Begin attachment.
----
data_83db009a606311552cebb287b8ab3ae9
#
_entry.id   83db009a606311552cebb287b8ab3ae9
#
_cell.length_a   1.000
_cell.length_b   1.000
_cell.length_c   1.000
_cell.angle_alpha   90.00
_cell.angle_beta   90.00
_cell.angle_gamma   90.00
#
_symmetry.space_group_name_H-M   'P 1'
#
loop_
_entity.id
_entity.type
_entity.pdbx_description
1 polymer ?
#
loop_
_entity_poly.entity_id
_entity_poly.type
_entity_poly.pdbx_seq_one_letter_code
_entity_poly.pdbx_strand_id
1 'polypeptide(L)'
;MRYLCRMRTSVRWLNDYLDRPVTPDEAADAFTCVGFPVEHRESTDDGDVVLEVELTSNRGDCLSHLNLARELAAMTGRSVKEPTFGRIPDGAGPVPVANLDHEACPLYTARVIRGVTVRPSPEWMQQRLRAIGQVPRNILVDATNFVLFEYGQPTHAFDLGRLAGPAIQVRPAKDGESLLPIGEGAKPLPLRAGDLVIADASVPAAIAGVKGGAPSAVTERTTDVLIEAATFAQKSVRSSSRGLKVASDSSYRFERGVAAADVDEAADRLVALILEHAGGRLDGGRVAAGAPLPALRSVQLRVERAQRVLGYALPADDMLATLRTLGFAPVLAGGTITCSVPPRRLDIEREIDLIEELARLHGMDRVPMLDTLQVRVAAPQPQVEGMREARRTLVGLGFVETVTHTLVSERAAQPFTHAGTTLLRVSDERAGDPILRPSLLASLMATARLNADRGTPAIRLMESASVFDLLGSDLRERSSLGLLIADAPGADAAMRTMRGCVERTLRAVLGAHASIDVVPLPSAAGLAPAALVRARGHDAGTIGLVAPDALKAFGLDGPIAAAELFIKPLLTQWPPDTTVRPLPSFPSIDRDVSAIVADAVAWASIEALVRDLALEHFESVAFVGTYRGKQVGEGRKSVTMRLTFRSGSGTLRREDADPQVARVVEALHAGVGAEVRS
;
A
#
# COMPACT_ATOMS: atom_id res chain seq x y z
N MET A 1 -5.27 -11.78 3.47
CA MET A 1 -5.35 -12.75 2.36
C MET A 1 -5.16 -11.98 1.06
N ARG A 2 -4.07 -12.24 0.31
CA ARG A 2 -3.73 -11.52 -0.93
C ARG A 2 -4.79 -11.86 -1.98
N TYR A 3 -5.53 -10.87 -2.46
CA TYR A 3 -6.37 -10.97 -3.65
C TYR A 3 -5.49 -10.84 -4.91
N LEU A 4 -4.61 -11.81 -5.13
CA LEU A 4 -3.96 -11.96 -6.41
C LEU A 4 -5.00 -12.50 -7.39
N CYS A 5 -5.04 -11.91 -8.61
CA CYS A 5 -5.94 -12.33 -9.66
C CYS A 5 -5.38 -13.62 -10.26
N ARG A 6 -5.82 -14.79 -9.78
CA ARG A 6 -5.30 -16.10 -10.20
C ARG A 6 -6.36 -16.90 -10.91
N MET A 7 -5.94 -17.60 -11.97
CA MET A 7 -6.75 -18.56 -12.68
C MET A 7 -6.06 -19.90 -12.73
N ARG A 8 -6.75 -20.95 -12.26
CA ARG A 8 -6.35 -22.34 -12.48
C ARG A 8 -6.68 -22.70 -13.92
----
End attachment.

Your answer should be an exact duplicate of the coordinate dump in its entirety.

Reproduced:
data_83db009a606311552cebb287b8ab3ae9
#
_entry.id   83db009a606311552cebb287b8ab3ae9
#
_cell.length_a   1.000
_cell.length_b   1.000
_cell.length_c   1.000
_cell.angle_alpha   90.00
_cell.angle_beta   90.00
_cell.angle_gamma   90.00
#
_symmetry.space_group_name_H-M   'P 1'
#
loop_
_entity.id
_entity.type
_entity.pdbx_description
1 polymer ?
#
loop_
_entity_poly.entity_id
_entity_poly.type
_entity_poly.pdbx_seq_one_letter_code
_entity_poly.pdbx_strand_id
1 'polypeptide(L)'
;MRYLCRMRTSVRWLNDYLDRPVTPDEAADAFTCVGFPVEHRESTDDGDVVLEVELTSNRGDCLSHLNLARELAAMTGRSVKEPTFGRIPDGAGPVPVANLDHEACPLYTARVIRGVTVRPSPEWMQQRLRAIGQVPRNILVDATNFVLFEYGQPTHAFDLGRLAGPAIQVRPAKDGESLLPIGEGAKPLPLRAGDLVIADASVPAAIAGVKGGAPSAVTERTTDVLIEAATFAQKSVRSSSRGLKVASDSSYRFERGVAAADVDEAADRLVALILEHAGGRLDGGRVAAGAPLPALRSVQLRVERAQRVLGYALPADDMLATLRTLGFAPVLAGGTITCSVPPRRLDIEREIDLIEELARLHGMDRVPMLDTLQVRVAAPQPQVEGMREARRTLVGLGFVETVTHTLVSERAAQPFTHAGTTLLRVSDERAGDPILRPSLLASLMATARLNADRGTPAIRLMESASVFDLLGSDLRERSSLGLLIADAPGADAAMRTMRGCVERTLRAVLGAHASIDVVPLPSAAGLAPAALVRARGHDAGTIGLVAPDALKAFGLDGPIAAAELFIKPLLTQWPPDTTVRPLPSFPSIDRDVSAIVADAVAWASIEALVRDLALEHFESVAFVGTYRGKQVGEGRKSVTMRLTFRSGSGTLRREDADPQVARVVEALHAGVGAEVRS
;
A
#
# COMPACT_ATOMS: atom_id res chain seq x y z
N MET A 1 -5.27 -11.78 3.47
CA MET A 1 -5.35 -12.75 2.36
C MET A 1 -5.16 -11.98 1.06
N ARG A 2 -4.07 -12.24 0.31
CA ARG A 2 -3.73 -11.52 -0.93
C ARG A 2 -4.79 -11.86 -1.98
N TYR A 3 -5.53 -10.87 -2.46
CA TYR A 3 -6.37 -10.97 -3.65
C TYR A 3 -5.49 -10.84 -4.91
N LEU A 4 -4.61 -11.81 -5.13
CA LEU A 4 -3.96 -11.96 -6.41
C LEU A 4 -5.00 -12.50 -7.39
N CYS A 5 -5.04 -11.91 -8.61
CA CYS A 5 -5.94 -12.33 -9.66
C CYS A 5 -5.38 -13.62 -10.26
N ARG A 6 -5.82 -14.79 -9.78
CA ARG A 6 -5.30 -16.10 -10.20
C ARG A 6 -6.36 -16.90 -10.91
N MET A 7 -5.94 -17.60 -11.97
CA MET A 7 -6.75 -18.56 -12.68
C MET A 7 -6.06 -19.90 -12.73
N ARG A 8 -6.75 -20.95 -12.26
CA ARG A 8 -6.35 -22.34 -12.48
C ARG A 8 -6.68 -22.70 -13.92